Thank you to everyone who attended my webinar last week! In that session, I went through all the steps to install SQL Server to be able to use Hadoop, but I thought it might also be a good idea to include them here so you don’t have to watch the video.
Polybase Install Feature
When installing SQL Server in the Feature Selection List shown below, PolyBase Query Service for External Data must be selected.
To check to see if polybase has been successfully installed, go to Control Panel->Administrative Tools->Services. There are two services added for polybase, SQL Server PolyBase Data Movement and SQL Server Polybase Engine, as well as a bunch of other new ones for SQL Server 2016. The polybase services and SQL Server will need to be restarted in a later step. When starting SQL Server Management Studio for SQL Server 2016, it is hard to spot the differences between it and previous versions of SQL Server as even the icon looks exactly the same. Once you create a database for SQL Server, you will notice a slight difference under the tables folder. When polybase is installed there are two new folders, External Tables and External Resources. Data which is accessed via polybase will be stored under the External Files folder and the External Resources will contain the references to the external resources, the HDFS cluster where the data is stored, as well as the file formats of the underlying data.
Configuring Polybase on SQL Server
SQL Server needs to be configured to use polybase by using the sp_configure command:
The number 5 indicates the kind of Hadoop connectivity desired. If you were using HDInsight’s Azure Blob storage or Hortonworks on Windows, the number listed would be 4. The number 5 indicates connectivity to Hortonworks Data Platform on Linux. Go ahead and exit out of SQL Server as you will be restarting it soon.
Configuration File Modification
Open up your favorite text editor to modify the Hadoop.config file. The default location is:
Keep in mind, if you installed SQL Server with a named instance the path will include the name of that instance. The config file contains a default password for Hadoop. The password, which is initially set to pdw_user is probably a holdover from pre-2016 days when polybase was only available on Microsoft’s Big Data Appliance, the Analytics Platform System [APS] which was previously called Parallel Data Warehouse [PDW]. Hortonworks’ default password is hue, so you will want to modify the file so that the HadoopUserName has the right password, hue. I circled it below in a clip of the Hortonworks.config file.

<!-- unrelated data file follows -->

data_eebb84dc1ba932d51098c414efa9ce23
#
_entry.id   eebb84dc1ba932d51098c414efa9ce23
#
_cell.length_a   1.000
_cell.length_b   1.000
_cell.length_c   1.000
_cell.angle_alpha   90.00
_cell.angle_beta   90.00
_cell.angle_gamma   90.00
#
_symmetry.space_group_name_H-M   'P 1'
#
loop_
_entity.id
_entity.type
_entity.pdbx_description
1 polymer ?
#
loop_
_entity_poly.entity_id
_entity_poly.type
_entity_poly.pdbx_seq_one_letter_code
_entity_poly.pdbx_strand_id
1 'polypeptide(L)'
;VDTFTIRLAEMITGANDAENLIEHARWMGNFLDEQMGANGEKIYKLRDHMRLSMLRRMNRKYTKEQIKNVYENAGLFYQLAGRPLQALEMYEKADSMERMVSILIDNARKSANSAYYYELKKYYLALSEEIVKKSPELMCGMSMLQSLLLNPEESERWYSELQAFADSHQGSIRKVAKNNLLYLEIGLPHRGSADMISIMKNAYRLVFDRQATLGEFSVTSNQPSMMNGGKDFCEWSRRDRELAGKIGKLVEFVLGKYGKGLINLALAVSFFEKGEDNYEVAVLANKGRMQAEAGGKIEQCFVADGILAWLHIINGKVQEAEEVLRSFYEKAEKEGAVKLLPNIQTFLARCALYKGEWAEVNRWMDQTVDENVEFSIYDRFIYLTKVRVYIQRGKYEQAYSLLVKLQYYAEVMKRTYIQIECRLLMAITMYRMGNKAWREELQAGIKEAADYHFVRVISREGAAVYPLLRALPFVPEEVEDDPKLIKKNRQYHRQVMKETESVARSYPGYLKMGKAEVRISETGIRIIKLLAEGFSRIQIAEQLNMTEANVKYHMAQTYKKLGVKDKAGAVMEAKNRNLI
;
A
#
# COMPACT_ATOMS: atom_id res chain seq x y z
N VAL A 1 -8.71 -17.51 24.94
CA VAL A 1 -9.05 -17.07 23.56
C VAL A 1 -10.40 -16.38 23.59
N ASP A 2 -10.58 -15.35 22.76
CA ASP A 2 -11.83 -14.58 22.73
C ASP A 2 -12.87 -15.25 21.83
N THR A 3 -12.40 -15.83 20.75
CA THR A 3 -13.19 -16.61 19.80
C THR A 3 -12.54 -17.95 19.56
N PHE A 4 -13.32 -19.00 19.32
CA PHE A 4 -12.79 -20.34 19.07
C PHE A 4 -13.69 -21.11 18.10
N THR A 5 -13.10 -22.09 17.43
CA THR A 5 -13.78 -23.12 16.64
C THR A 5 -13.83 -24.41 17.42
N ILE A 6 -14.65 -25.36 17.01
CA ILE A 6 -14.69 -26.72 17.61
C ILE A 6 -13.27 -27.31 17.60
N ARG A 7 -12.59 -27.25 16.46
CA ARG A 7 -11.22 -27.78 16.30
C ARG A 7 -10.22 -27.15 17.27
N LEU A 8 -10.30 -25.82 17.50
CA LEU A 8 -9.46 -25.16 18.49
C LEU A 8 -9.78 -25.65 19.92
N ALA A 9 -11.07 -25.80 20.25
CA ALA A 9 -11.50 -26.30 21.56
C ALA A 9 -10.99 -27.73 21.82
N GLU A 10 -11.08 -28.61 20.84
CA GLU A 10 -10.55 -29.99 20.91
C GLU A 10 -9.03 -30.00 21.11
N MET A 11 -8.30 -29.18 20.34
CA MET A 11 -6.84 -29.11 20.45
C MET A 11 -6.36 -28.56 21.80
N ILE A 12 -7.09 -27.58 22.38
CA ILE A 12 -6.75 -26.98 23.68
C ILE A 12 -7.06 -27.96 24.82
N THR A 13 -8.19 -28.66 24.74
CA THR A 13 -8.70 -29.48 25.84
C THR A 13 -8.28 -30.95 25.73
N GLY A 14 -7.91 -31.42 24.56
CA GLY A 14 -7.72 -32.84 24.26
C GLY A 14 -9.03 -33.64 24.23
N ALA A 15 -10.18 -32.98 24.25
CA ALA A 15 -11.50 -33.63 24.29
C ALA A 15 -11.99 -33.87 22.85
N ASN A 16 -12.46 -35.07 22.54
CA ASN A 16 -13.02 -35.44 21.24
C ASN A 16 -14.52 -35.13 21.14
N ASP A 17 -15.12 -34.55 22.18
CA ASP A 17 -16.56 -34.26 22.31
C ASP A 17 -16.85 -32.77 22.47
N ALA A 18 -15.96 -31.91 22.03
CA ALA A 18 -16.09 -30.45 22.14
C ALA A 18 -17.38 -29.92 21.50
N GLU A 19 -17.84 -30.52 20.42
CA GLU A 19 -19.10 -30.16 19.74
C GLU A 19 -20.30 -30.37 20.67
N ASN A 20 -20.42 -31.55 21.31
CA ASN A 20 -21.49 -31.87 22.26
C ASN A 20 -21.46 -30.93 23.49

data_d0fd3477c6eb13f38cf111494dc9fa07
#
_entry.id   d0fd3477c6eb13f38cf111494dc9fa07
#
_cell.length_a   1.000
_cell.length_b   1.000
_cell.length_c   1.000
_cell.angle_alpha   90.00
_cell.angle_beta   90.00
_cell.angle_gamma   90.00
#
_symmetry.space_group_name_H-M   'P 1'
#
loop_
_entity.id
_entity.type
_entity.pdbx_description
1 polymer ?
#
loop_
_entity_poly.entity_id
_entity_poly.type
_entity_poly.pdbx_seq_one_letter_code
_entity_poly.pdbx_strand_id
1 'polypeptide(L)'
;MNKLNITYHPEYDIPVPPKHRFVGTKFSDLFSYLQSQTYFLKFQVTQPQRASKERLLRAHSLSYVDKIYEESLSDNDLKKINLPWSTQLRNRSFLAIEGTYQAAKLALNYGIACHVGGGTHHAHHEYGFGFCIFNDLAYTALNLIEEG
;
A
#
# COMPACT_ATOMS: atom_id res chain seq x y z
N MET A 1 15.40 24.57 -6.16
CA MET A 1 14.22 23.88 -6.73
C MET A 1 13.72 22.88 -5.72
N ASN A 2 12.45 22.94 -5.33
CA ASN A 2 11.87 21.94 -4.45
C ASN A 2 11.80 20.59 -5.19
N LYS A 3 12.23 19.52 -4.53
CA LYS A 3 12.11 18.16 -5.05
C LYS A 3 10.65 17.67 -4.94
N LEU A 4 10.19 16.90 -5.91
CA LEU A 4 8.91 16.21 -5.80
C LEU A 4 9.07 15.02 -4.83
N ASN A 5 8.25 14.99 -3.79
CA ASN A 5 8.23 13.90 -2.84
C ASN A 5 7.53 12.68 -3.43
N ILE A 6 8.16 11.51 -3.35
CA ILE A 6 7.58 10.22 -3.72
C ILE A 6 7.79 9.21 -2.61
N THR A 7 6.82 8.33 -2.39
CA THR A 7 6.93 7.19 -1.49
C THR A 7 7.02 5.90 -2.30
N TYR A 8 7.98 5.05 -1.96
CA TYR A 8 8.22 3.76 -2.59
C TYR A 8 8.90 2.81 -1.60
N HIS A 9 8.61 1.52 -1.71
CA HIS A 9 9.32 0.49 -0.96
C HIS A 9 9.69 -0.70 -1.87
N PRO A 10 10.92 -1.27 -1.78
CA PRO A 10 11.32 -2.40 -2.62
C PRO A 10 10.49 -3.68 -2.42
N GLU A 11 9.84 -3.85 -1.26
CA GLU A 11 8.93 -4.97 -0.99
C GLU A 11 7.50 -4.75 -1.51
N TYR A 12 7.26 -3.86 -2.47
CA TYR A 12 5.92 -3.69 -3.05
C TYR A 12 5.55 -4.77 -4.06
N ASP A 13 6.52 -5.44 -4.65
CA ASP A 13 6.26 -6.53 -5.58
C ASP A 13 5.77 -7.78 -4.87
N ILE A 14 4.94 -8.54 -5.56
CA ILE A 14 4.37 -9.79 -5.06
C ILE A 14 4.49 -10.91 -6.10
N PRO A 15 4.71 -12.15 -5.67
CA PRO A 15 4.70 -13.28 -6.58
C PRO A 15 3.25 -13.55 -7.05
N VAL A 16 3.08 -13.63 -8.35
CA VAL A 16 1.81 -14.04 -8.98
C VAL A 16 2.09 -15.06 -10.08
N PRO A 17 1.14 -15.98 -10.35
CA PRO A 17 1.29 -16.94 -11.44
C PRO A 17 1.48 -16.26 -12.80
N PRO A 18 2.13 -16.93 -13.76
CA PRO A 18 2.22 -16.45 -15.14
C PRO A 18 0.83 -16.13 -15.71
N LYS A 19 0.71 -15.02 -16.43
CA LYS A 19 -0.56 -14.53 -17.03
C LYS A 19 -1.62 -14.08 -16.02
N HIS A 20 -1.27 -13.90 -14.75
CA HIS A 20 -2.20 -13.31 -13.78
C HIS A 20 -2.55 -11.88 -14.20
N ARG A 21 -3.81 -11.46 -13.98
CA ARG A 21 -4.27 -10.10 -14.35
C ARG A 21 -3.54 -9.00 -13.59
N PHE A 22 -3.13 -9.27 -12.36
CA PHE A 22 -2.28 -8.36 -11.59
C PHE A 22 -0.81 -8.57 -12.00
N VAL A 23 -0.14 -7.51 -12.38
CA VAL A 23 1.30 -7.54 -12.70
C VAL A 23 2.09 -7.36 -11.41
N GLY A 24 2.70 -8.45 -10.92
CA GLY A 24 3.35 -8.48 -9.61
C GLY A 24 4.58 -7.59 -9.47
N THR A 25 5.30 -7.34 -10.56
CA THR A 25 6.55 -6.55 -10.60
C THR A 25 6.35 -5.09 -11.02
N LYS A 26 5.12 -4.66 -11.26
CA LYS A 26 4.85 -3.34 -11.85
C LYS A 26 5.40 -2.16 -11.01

Once the changes to the Hadoop.config file are saved, to get polybase to work, the last thing which must be done is to restart the two new polybase services and SQL Server 2016.
Setting up the External Data Source and External Data Files
At this point, we can now tell SQL Server where the Hadoop files are loaded. Open SQL Server Management Studio [SSMS] and create a new query to create the new an external data source, which is going to appear in the new folder, External Data Source.
After running this command and refreshing, the source HDP2 will appear in the folder External Data Source ->Data Sources.
SQL Server needs to know what the underlying data file formats of the data stored in Hadoop. Assuming the data is stored in a tab delimited format, this command will tell SQL Server how to read the tab delimited data and the format of the dates. This will allow polybase to read a sample file which comes with Hortonworks, the file SAMPLE_07:
SQL Server needs a schema to read the data, as it doesn’t know where the fields are without it. The following code creates a table which will appear under the External Tables folder in SSMS as well as load the data by telling it where the data lives and to use the file format which we just added.
After this step is complete, you can use the new table to join to data on SQL Server from inside a HDFS cluster.
I hope this helps you get started with using polybase with SQL Server 2016. Let me know what you think by posting a comment.